It's shaping up as a trying weekend for Lower Mainlanders and others as a rash of advisories have been issued for heat and air quality during the next few days.
Environment Canada's original heat warning for the Lower Mainland and Fraser Valley this weekend—with temperatures in the low 30s due to a strengthening ridge of high pressure—has been upgraded to an extreme heat alert as of today (August 12), with daytime temperatures reaching as high as 35° C expected until Sunday.
Metro Vancouver also issued two air-quality advisories as of August 12: one for fine particulate matter due to outflow winds carrying smoke from wildfires in B.C. and Washington state to Metro Vancouver and the Fraser Valley Regional District (FVRD) and another for ground-level ozone in eastern Metro Vancouver and the FVRD.
In addition, the City of Vancouver has called a media briefing for Friday morning (August 13) to reveal additional cooling measures being put into place for residents after it escalated its heat response to Level 2. Staff from the park board, the Vancouver Public Library, and the Vancouver Emergency Management Agency will be present at the briefing.
More immediately, the city is opening an emergency cooling centre downtown on Thursday night (August 12) at Gathering Place (609 Helmcken Street), from 10 p.m. to 6 a.m. Friday morning (August 13). Working, reading, and sleeping spaces will be available, and well-behaved pets on leashes will be admitted if owners bring water bowls and waste bags.
Daytime city cooling centres established under the earlier, Level 1, heat alert remain, but with extended hours until 10 p.m. at the library's downtown central branch and at park board community centres. The Carnegie Community Centre, the Evelyne Saller Centre, and Gathering Place will stay open an extra hour, until 11 p.m. (Go here for city information on cooling centres, drinking-water fountains, and misting-station locations.)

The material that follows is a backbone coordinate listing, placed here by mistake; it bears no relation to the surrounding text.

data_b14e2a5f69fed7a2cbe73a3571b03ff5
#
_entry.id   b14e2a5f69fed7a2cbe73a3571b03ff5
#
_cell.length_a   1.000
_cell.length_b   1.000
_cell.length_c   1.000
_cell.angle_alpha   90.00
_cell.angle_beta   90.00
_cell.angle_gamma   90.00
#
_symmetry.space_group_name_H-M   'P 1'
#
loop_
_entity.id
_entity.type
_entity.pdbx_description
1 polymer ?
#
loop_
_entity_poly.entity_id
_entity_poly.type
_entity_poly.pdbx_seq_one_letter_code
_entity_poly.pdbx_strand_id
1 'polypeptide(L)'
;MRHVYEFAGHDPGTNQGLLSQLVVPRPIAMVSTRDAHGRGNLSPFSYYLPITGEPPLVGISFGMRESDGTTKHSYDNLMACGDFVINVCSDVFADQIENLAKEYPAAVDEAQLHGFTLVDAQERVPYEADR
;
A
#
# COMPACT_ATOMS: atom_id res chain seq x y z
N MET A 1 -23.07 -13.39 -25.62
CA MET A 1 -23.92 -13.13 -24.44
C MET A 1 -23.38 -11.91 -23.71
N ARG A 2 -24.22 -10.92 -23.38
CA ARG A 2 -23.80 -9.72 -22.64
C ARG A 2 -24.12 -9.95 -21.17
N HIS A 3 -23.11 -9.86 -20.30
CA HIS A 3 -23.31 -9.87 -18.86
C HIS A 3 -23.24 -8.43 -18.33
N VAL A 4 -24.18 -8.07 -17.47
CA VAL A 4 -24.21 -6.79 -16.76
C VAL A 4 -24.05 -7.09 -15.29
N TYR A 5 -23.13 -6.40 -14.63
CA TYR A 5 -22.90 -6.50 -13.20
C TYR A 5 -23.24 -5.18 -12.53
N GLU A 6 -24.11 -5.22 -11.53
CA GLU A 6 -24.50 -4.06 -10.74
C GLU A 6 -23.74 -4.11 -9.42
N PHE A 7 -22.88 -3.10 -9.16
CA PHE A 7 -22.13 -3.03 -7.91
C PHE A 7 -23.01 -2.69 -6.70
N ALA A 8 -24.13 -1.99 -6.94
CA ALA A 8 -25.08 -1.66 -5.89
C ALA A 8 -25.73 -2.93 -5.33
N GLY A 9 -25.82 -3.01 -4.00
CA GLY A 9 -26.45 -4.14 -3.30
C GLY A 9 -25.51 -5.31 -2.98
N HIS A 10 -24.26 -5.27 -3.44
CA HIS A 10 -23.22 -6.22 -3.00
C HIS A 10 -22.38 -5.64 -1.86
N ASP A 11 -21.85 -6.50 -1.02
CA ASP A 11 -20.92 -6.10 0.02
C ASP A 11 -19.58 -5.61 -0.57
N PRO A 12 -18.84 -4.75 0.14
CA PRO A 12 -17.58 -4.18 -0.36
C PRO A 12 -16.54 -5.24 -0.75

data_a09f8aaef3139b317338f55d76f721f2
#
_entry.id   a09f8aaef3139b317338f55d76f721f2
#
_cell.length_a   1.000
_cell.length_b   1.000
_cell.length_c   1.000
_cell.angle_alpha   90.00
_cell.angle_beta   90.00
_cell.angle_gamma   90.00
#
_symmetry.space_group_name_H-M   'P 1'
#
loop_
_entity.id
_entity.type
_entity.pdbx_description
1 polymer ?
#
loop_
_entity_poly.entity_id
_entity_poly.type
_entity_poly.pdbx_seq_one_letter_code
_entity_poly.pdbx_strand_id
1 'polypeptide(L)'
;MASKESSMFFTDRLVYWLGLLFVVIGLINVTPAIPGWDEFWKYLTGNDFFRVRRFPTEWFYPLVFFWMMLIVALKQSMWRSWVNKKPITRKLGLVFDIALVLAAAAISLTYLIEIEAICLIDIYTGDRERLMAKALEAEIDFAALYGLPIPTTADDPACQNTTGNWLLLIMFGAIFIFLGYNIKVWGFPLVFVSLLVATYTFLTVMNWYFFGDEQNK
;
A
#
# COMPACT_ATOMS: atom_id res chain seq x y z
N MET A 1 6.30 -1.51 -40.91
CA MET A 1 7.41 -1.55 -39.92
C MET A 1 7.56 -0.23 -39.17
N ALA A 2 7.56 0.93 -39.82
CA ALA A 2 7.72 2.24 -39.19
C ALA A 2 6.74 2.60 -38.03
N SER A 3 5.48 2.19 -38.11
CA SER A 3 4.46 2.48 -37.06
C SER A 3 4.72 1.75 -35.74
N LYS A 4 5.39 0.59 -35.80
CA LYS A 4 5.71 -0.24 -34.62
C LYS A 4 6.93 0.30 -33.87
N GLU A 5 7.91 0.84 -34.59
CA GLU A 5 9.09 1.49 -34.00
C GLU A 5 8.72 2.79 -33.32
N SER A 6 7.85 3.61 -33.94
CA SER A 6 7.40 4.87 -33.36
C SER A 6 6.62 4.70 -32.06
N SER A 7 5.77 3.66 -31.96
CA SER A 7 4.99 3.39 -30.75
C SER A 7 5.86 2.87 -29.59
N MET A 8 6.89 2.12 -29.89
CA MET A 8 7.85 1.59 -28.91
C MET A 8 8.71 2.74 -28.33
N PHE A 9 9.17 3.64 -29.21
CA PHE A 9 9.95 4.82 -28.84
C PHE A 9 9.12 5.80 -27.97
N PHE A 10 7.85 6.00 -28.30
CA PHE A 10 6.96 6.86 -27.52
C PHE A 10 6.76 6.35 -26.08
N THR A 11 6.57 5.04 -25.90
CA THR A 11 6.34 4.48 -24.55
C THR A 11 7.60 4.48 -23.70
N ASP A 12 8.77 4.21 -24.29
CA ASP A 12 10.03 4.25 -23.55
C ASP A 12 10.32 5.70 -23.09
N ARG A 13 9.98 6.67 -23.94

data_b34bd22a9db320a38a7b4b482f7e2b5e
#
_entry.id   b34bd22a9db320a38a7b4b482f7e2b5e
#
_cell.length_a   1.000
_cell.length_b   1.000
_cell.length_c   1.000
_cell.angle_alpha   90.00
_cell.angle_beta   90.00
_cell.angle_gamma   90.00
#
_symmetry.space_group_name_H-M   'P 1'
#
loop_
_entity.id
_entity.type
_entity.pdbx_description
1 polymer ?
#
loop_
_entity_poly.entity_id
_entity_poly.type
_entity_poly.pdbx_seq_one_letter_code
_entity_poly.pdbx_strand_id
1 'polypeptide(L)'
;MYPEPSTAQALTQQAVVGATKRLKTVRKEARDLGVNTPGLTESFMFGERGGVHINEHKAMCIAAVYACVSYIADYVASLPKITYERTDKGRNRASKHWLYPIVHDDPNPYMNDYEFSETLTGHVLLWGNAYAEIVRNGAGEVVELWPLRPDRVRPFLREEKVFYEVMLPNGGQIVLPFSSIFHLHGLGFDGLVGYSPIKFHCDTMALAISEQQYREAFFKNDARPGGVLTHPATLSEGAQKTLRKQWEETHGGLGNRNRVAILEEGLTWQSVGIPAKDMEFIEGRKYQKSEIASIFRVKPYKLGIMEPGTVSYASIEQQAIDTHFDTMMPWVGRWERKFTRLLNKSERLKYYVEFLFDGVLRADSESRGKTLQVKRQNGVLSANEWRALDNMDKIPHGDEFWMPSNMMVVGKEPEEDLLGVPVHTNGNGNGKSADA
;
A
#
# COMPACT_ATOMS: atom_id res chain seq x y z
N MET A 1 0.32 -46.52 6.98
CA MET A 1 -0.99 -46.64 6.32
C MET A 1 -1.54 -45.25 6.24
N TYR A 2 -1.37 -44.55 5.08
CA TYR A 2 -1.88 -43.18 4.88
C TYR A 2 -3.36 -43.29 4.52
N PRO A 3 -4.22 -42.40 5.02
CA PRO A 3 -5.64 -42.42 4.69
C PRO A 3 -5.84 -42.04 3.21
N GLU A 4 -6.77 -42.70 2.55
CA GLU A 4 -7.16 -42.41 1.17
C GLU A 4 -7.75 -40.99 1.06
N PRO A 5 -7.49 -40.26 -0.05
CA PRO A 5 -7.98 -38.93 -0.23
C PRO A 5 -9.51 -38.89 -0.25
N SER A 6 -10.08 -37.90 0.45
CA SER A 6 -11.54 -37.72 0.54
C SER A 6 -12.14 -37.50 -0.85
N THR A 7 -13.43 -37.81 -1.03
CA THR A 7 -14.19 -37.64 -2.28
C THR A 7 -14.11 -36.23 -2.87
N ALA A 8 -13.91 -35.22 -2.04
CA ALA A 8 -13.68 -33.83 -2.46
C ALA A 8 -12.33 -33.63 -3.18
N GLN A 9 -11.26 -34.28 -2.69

The city will also be installing a "heavy" misting centre Friday (August 13) in the Downtown Eastside, at the intersection of Hastings and Abbott streets, from 11 a.m. to 8 p.m.
The criteria for declaring an extreme heat alert, as explained in an August 12 news release on behalf of medical health officers for both Fraser Health and Vancouver Coastal Health, were met by recording the temperature at 2 p.m. at both the Vancouver International Airport and Abbotsford, then averaging that with the next days maximum temperature.
"High temperatures in this range are historically associated with an increase in deaths among Lower Mainland residents," the release stated.
During the so-called heat dome extreme-temperature event that settled over the Lower Mainland between June 25 and July 1 earlier this summer, 808 sudden deaths were recorded in B.C., with 576 of those later attributed to the record-breaking heat.
"Based on previous heat events," the release noted, "the anticipated temperatures are proven to cause negative health outcomes among Lower Mainland residents who may not be acclimatized to temperatures in this range and may not have ready access to measures such as air conditioning. Heat stress can pose an immediate danger to health and may be fatal. Symptoms of severe heat-related illness can include dizziness, confusion, weakness and fainting or collapsing, including loss of consciousness."
The medical health officers advised Lower Mainlanders to take precautions against the heat, especially "the young, the elderly, those working or exercising in the heat, persons with chronic heart and lung conditions, some people with mental health conditions, people living alone and people experiencing homelessness or inadequate housing. If you are taking medication, ask your doctor or pharmacist if it increases your health risk in the heat and follow their recommendations."
Lower Mainland residents were also advised by authorities to regularly check on elderly and very young peope, those unable to properly care for themselves in extreme-heat situations, and all pets and other animals.